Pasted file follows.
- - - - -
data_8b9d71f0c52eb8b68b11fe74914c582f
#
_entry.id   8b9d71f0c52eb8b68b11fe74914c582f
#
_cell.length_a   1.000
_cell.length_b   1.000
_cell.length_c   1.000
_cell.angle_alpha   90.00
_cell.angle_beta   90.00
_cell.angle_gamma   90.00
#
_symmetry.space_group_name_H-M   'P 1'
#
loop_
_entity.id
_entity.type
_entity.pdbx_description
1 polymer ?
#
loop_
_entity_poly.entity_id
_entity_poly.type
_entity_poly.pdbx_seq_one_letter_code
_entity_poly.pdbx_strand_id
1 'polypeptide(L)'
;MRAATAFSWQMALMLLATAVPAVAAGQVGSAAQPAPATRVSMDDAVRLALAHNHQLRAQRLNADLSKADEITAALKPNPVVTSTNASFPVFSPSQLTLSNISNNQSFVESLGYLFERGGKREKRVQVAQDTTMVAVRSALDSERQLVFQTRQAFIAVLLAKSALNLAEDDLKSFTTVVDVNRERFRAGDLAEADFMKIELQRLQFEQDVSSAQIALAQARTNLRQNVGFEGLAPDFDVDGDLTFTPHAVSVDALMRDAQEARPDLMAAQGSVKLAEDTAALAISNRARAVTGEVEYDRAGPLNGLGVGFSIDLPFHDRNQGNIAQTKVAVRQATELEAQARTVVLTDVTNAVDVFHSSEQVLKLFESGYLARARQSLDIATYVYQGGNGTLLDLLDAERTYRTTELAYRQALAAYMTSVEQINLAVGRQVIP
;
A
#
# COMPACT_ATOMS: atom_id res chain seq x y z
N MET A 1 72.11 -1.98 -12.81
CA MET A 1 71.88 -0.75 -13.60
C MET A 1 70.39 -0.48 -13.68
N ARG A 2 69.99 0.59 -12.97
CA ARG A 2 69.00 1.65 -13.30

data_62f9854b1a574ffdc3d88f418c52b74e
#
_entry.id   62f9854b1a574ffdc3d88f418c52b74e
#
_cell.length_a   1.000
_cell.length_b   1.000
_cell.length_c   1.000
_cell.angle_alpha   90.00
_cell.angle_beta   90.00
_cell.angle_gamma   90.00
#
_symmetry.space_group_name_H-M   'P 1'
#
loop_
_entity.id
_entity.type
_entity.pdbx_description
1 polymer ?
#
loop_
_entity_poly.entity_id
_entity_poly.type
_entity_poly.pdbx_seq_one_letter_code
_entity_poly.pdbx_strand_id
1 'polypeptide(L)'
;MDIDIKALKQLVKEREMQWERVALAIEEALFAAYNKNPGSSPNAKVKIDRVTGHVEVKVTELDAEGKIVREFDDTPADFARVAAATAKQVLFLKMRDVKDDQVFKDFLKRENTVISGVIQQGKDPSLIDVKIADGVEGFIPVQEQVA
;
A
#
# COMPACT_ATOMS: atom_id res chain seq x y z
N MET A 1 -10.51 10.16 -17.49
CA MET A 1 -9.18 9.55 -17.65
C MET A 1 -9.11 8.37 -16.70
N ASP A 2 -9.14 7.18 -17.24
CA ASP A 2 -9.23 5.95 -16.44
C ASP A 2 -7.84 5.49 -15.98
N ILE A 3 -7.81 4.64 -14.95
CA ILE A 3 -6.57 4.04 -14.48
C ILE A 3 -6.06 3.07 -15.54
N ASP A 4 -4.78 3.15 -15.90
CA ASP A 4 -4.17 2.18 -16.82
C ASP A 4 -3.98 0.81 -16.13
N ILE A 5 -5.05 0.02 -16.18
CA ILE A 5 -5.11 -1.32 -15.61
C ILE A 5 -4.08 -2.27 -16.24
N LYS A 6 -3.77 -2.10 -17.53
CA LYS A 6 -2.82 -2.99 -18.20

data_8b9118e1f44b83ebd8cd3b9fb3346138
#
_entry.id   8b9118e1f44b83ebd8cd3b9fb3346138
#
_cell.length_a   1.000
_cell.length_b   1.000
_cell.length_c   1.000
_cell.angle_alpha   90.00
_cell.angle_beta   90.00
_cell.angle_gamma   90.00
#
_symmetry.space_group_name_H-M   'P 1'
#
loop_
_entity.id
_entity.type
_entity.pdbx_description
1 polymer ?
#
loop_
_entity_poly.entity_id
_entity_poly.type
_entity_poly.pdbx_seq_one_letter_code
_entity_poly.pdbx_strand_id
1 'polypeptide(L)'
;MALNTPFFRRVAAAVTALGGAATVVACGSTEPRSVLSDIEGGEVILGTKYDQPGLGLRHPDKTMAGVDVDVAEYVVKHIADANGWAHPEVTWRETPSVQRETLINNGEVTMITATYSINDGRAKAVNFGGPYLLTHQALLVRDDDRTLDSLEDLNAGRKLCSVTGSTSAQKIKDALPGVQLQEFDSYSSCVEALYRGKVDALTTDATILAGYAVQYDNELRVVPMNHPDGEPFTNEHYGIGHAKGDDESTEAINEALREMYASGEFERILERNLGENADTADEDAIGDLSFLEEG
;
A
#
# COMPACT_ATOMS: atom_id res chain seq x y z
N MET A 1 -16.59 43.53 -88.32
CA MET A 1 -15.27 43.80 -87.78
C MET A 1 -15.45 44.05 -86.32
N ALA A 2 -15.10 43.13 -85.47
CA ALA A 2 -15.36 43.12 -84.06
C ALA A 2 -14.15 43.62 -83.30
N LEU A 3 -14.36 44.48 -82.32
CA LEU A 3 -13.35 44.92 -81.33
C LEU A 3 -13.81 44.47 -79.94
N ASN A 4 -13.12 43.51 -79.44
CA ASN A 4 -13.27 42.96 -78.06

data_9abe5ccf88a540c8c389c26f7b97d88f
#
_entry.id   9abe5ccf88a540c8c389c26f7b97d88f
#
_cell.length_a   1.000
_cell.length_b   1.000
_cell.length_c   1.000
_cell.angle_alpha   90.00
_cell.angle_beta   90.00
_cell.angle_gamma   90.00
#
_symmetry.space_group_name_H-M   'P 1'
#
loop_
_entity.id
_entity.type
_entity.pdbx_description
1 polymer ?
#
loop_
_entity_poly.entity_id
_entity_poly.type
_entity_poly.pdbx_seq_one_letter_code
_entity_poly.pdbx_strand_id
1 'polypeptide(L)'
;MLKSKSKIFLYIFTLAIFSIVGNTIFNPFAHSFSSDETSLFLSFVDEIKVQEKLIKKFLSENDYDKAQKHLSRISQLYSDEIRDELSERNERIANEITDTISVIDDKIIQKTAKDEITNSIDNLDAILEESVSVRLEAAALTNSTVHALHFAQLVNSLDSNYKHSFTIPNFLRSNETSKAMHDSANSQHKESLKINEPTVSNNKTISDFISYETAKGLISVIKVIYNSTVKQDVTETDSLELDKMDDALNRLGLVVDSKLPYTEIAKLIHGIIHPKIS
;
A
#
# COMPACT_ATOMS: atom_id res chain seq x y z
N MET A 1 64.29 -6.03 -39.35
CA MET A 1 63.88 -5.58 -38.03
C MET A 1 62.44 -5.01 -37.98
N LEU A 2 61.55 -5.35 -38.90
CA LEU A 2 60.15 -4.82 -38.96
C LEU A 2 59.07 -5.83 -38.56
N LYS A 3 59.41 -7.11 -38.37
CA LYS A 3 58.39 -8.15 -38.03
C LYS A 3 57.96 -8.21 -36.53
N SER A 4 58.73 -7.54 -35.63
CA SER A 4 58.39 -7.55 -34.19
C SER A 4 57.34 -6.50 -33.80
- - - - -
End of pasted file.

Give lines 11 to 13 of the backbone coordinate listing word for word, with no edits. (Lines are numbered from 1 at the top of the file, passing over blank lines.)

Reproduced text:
#
_symmetry.space_group_name_H-M   'P 1'
#